When Hitler Stole Pink Rabbit – Judith Kerr – 1971 – YA Historical fiction
Anna is not sure who Hitler is, but she sees his face on posters all over Berlin. Then one morning, Anna and her brother awake to find her father gone! Her mother explains that their father has had to leave and soon they will secretly join him. Anna just doesn’t understand. Why do their parents keep insisting that Germany is no longer safe for Jews like them? Because of Hitler, Anna must leave everything behind.
I really liked Anna, the 9 year old narrator of this story. She is a very believable character and I definitely empathised with her, particularly her struggles to pick up a new language. She is such a positive character, despite the fact she knows that something bad means she is now a refugee, she often talks about little ways she is trying to keep her family happy while also having that childish selfishness that makes her real.
I wish I had had the opportunity to read this book in school. We learned so much about the soldiers and the adults in the war, but never much about how children were affected. Jewish people, too, are always mentioned as faceless victims, but this book personalised one of those families but kept it suitable for children with minimal mention of the actual atrocities but enough that as an adult you understood what was going on.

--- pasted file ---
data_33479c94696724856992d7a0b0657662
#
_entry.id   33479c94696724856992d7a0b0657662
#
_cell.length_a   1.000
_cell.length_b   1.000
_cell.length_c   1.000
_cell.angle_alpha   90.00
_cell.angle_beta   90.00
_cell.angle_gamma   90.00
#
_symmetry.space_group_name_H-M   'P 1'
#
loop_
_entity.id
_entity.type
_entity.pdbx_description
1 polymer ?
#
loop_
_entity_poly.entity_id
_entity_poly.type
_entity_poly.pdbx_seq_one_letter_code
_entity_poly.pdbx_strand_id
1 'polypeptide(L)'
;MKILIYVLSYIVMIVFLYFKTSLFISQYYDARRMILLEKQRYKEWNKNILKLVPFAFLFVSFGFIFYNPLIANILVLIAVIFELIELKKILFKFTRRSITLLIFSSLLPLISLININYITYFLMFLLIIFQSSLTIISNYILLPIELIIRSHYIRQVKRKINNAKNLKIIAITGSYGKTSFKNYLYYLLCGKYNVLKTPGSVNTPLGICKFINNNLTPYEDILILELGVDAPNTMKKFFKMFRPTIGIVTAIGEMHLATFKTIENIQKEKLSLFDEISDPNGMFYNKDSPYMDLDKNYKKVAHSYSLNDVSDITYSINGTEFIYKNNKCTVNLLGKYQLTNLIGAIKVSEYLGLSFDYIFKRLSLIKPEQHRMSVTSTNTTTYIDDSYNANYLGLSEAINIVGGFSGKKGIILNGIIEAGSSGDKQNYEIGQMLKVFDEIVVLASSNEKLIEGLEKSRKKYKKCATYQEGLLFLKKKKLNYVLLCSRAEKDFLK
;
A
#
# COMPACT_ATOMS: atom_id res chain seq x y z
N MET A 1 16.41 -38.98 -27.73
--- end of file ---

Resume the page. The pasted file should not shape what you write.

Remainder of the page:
I also liked the way that the book ended as Anna going to live in London with her family. It felt like a nice ending, but I am glad there’s a sequel – Kerr’s writing is so accessible.
Trying to think of something I didn’t like about this book is quite impossible. The writing is beautiful, the story is so gentle and yet a very important subject, and I thought there was some great character development considering it was less than 300 pages.
I gave this book 5/5 on Goodreads. I would definitely recommend this book, it’s a wonderfully unique view on World War 2.